When I finished my studies, a girlfriend – a wicked smart girl who had just started her PhD – asked me to ghostwrite her thesis for her. She wanted to organize the material and tell me a few of her ideas. I should be the one doing the writing part. “You’re much better at writing, anyways”, she said.
This request seemed strange to me at the time. Why did she feel the need to write a dissertation when she knew that writing wasn’t one of her strong points? Now I know that requests like these are not that unusual. They are just an effect of the society we live in.
Living in a Meritocracy
Our society has often been called an “achievement-oriented society” or meritocracy. By definition this means that power should be based on intellectual talent measured through examination. Our achievements affect our career opportunities and our income possibilities. (Or at least that’s what we like to think.) As a result, we live in a society that condones failure and idealizes success.
But it hasn’t always been this way. When did everybody become so obsessed with being the best?
“Nowadays there is no guarantee for full-time employment anymore. There are no assured career prospects anymore either. There are less jobs and the number of competent competitors is increasing. We often underestimate the role luck plays. In light of these insecurities we easily run the risk of establishing our world as a hamster wheel and becoming an over-performer”, says Alexander Bogner, professor of sociology at the University of Vienna.
In addition, we experience processes of acceleration. Our daily life becomes quicker due to technological progress. We still have to learn to adapt to those changes. At the same time we experience processes of de-traditionalization. “We are more and more required to make decisions, that might not have been necessary in the past, because we were controlled by routines or by traditions”, says Bogner.
The achievement-oriented society has long become our reality. But where will this kind of thinking lead us?
So far it seems to have led us to a society that is increasingly inclined to cheat. Plagiarism in universities is on the rise. Professor Gerhard Fröhlich, University of Linz, even stated that we live in a “bluff society“. When we fear that we won’t be capable of performing well, we tend to pretend. “We cannot guide our careers. This partially results in aimless and pointless activity. The main point is that it looks like you are doing something“, explains Bogner.
Another effect of this development is the devalued status of academic degrees. A Master’s degree no longer holds the same academic capital as it used to. Some people blindly collect academic qualifications because they might be useful in the future. “We realize: these degrees guarantee nothing. This makes people obtain university degrees on spec.”, says Bogner. “There’s an inflation of academic degrees. At the same time those degrees are losing their value.”
More Than Ever, Hour After, Our Work Is Never Over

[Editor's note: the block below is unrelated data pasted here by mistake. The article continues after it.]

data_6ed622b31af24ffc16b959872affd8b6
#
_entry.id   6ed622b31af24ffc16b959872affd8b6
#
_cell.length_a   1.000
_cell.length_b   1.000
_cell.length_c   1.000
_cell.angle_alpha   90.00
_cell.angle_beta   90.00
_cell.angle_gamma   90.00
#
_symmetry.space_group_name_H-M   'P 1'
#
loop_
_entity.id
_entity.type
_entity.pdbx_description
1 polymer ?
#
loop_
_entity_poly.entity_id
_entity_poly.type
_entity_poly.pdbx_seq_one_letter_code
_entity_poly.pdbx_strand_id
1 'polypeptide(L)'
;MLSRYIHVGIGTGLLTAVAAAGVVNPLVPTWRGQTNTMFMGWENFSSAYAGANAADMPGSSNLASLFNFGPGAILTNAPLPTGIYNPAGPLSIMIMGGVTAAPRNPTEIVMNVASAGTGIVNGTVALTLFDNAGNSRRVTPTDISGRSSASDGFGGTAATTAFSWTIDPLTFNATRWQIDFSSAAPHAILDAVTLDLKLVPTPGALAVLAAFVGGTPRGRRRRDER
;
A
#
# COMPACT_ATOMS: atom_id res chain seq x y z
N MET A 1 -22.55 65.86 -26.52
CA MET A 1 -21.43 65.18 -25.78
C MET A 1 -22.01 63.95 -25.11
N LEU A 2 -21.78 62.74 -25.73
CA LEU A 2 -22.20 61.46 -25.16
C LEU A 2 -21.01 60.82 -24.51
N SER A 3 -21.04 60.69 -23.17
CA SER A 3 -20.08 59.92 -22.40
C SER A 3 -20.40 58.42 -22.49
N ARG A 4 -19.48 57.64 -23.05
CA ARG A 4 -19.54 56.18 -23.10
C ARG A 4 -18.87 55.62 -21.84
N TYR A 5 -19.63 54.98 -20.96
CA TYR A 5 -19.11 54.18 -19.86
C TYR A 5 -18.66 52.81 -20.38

To compensate the devaluation of academic degrees, students try to earn as much extracurricular credit as they can possibly get. Instead of “just studying”, we are trying to differentiate ourselves from our competitors by doing lots and lots of internships. “Twenty-five years ago it was out of the ordinary when someone did an internship. Someone was especially motivated or they already knew what organization they wanted to work for”, explains Bogner. “Today the opposite is true: you are seen as an escapist if your CV doesn’t contain a list of internships.“
As there is a great demand for internships, companies often don’t need to pay much. Still, for many students internships are a great way to gain experience. Sinah Edhofer, a young blogger whose blog post about exploitation during internships went viral, is one of them. “I always had survival jobs. I worked at an organization and earned enough money to afford the next internship”, she says.
Sinah sees the achievement-oriented society we live in partly as a problem of her generation. “In my opinion, our generation has a lot of fear and very low self-esteem“, she says. “By being exposed to so much media, we are intimidated. We are the generation that is hit by so many impressions. Many then think: Shit, I will never get a job. I have to take any internship I can get.”
The Generation Y is known to be a generation that expects a lot – in particular when it comes to their career. A job is not a way to earn money, but a means of self-realization. This can easily lead to over-performing. “You want to make a good impression. This is also a vicious circle: you give it your all and work yourself into the ground because you hope that someone sees how hard you are trying”, says Sinah. “This might not be healthy in the long run.”
The young blogger, who is aiming for a career in media, has personally experienced the negative effects of the constant pressure to achieve. “In the past few years my social contacts have frequently been neglected. In my circle of friends, we then tell one another that we have the feeling someone is drifting away and working too much.”
Of course, there are counter-movements like the de-growth movement or the deceleration movement, but according to sociologist Bogner the need for achievement will be increasing in the future. “Achievement by itself is not negative. But it elicits certain connotations: that the demands of achievement sky rocket and that we won’t be able to keep pace.”
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